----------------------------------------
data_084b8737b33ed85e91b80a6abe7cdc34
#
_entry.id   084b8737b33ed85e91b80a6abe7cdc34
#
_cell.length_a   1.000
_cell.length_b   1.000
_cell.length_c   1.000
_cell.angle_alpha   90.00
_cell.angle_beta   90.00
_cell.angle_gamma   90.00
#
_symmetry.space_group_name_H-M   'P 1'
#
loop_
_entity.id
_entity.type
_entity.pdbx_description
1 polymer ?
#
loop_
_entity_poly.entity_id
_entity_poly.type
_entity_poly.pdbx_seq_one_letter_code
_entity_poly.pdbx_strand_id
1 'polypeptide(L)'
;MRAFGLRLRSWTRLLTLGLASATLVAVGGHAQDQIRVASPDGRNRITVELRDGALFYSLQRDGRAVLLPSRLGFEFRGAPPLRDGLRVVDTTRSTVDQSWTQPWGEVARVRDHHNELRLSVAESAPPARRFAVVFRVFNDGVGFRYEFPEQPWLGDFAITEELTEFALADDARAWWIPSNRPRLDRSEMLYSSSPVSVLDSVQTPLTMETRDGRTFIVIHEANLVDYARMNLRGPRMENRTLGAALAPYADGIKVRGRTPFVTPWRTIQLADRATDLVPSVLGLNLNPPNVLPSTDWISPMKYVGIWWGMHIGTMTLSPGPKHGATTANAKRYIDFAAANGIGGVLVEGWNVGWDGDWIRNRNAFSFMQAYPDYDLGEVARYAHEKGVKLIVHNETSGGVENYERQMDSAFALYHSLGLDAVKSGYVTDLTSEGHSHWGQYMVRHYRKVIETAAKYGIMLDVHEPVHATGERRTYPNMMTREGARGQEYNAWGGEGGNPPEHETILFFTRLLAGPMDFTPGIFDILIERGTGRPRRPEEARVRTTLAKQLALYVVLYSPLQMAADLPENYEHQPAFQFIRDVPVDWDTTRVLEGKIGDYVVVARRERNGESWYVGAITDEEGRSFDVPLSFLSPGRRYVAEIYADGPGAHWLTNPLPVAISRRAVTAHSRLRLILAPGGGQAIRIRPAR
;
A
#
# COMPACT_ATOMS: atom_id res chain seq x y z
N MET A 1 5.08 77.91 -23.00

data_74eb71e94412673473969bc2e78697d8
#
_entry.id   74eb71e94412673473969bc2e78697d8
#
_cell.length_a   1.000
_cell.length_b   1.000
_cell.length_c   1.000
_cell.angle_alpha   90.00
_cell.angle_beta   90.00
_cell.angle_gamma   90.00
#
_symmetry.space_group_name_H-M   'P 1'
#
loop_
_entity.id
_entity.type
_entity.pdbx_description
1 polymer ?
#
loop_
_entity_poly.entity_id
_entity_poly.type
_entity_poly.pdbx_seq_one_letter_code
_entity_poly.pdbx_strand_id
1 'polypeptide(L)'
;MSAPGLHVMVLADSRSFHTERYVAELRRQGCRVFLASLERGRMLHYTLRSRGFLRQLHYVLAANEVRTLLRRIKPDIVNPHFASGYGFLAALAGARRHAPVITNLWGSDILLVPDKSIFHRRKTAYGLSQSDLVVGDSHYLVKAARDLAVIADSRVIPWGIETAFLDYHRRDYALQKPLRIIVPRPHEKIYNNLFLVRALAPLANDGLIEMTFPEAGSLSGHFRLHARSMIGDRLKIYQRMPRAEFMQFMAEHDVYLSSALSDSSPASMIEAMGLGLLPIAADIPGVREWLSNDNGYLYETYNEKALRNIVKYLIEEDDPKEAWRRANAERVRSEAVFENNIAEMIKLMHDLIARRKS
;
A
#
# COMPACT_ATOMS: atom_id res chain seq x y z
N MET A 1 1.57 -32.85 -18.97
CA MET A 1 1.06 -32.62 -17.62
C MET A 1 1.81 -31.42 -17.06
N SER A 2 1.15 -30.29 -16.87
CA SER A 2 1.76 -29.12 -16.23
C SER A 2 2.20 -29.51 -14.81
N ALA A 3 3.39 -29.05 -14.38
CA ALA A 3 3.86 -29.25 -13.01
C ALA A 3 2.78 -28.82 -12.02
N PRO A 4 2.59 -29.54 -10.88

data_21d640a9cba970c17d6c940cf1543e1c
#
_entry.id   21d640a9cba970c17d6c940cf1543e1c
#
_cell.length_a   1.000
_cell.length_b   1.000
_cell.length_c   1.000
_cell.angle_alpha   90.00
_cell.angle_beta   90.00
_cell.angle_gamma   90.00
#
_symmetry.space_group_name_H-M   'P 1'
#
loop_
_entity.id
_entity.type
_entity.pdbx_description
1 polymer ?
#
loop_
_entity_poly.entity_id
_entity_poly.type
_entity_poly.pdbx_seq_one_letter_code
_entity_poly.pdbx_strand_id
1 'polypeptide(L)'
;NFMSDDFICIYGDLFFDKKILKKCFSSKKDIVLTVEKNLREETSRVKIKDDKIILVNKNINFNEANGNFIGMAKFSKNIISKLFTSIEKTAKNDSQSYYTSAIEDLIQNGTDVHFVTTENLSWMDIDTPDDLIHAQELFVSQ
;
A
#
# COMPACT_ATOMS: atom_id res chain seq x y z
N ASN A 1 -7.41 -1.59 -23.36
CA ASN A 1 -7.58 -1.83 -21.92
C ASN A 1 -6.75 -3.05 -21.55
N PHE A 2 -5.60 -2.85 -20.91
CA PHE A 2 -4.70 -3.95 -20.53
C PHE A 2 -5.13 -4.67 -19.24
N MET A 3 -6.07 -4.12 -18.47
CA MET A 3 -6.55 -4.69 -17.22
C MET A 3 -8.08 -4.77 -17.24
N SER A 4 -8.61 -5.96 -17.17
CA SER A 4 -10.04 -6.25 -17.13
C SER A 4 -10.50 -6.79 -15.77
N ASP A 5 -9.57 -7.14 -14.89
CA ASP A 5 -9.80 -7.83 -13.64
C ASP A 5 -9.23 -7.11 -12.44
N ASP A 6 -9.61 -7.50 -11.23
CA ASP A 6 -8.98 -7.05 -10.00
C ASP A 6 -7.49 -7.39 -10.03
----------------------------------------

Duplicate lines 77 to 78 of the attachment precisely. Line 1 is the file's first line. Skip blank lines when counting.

_cell.length_b   1.000
_cell.length_c   1.000